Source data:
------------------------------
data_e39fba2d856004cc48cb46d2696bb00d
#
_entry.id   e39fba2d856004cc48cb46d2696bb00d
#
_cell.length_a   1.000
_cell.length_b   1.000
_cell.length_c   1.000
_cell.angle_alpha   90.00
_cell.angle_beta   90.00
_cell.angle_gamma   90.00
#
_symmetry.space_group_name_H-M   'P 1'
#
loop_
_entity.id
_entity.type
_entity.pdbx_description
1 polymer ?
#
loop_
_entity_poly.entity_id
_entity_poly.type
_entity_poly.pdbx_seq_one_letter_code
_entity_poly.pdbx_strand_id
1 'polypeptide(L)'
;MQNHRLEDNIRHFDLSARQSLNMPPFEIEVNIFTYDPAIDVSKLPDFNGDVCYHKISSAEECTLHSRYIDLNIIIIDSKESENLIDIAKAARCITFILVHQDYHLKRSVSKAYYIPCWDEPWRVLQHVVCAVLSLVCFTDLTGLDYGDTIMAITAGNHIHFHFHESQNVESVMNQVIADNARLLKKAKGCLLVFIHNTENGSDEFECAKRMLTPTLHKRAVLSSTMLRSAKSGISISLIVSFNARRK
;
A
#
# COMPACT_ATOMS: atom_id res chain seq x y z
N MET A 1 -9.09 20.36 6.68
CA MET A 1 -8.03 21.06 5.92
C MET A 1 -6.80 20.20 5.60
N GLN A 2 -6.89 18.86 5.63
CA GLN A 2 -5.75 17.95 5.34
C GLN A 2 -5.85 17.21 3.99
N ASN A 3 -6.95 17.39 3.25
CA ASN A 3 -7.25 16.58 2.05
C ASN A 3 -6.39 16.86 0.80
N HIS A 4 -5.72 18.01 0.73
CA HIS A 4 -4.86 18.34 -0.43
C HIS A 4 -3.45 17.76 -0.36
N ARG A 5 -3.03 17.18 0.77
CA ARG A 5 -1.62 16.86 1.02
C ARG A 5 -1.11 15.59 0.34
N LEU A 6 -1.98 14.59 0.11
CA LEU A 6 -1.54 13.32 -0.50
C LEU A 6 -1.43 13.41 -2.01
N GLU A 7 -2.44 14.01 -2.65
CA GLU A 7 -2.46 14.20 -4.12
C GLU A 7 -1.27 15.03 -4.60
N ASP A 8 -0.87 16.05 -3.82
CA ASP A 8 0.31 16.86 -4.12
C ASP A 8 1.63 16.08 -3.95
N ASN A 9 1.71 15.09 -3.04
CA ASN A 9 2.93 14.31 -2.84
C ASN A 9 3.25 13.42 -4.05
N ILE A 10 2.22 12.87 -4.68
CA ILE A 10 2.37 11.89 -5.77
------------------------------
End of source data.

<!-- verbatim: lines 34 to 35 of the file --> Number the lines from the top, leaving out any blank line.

N GLN A 2 -6.89 18.86 5.63
CA GLN A 2 -5.75 17.95 5.34